What is Gene Revolution
Gene revolution is the upcoming technological development in the agricultural field. It is based on biotechnology where microbiological methods can be applied. It began in the 1990s with the failure of the green revolution to improve the agricultural yield. The key components of biotechnology used in gene revolution include genomics for the mapping of genomes, bioinformatics for the assembly of the genomic data in an accessible way, transformation to insert beneficial genes, molecular breeding to identify beneficial genetic traits, diagnostics to identify pathogens in the molecular level, and vaccines to control diseases.
During gene revolution, genetic engineering was employed to produce GMOs with desirable characteristics. Here, either the ‘gene gun’ method or the gene transfer through Agrobacterium was used to introduce new genes. In 1983, the first transgenic tobacco plant was produced in the USA. After that, around 25,000 different field trials were carried out; this included more than 60 crops in 45 different countries throughout the world from 1987 to 1997. The global market for biotechnology was over 15 billion dollars by 1999. Some of the commercial transgenic crops by 1998 were the herbicide-resistant soybean, Bt maize, insect-resistant/herbicide-resistant cotton, herbicide-resistant oilseed rape, herbicide-resistant maize, etc.
But by 1999, a major debate focusing on the environmental and human health impacts of genetically-modified food arose in the UK and several other countries. This had a huge effect on genetically-modified products internationally.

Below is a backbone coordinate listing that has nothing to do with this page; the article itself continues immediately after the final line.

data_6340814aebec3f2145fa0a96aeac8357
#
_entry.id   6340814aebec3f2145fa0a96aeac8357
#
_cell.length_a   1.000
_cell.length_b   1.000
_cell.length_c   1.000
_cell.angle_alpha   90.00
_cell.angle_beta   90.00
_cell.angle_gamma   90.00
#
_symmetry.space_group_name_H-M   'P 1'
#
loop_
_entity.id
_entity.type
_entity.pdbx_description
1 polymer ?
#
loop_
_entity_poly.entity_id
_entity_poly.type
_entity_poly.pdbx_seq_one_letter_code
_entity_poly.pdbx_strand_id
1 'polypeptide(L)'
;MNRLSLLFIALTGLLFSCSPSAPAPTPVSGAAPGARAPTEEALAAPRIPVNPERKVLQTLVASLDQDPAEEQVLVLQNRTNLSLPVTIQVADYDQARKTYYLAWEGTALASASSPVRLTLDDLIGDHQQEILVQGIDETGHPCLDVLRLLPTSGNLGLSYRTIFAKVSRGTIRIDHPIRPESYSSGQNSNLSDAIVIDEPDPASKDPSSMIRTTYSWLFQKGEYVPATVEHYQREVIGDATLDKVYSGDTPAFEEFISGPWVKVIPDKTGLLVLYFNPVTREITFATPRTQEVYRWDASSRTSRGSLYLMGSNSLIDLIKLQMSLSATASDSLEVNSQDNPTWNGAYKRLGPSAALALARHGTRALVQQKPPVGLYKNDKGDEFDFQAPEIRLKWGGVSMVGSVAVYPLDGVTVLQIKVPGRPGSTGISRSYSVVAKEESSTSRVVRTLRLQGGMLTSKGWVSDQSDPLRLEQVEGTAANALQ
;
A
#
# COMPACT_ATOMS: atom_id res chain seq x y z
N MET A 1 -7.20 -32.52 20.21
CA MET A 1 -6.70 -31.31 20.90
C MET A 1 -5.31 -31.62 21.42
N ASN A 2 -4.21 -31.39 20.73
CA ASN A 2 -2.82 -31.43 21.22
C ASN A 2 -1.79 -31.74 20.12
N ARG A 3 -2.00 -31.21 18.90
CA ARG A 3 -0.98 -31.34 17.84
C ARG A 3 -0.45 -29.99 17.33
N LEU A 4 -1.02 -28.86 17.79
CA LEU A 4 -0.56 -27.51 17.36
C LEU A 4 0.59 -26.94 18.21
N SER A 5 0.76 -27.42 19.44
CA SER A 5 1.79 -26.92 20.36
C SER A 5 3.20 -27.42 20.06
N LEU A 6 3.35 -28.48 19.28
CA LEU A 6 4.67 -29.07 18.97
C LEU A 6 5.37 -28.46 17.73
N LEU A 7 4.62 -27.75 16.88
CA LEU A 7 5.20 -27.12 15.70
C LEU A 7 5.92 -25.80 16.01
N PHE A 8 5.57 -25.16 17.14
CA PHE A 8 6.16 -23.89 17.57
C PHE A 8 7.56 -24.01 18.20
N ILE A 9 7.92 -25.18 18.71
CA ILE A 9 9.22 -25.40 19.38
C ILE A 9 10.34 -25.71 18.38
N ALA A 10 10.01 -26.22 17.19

Similarities Between Green Revolution and Gene Revolution
- Green revolution and gene revolution are two periods of agricultural development with technology.
- Both helped to improve the amount and the quality of the yield.
- But, they had some drawbacks, which brought them to the end.
Difference Between Green Revolution and Gene Revolution
Green revolution refers to a large increase in crop production in developing countries achieved by the use of artificial fertilizers, pesticides, and high-yield crop varieties while gene revolution refers to a phase following the green revolution during which agricultural biotechnology was heavily implemented. Thus, this is the basic difference between green revolution and gene revolution.
Based on the period of revolution, the difference between green revolution and gene revolution is that the green revolution occurred from 1960 to 1990 while the gene revolution occurred from 1990-1999.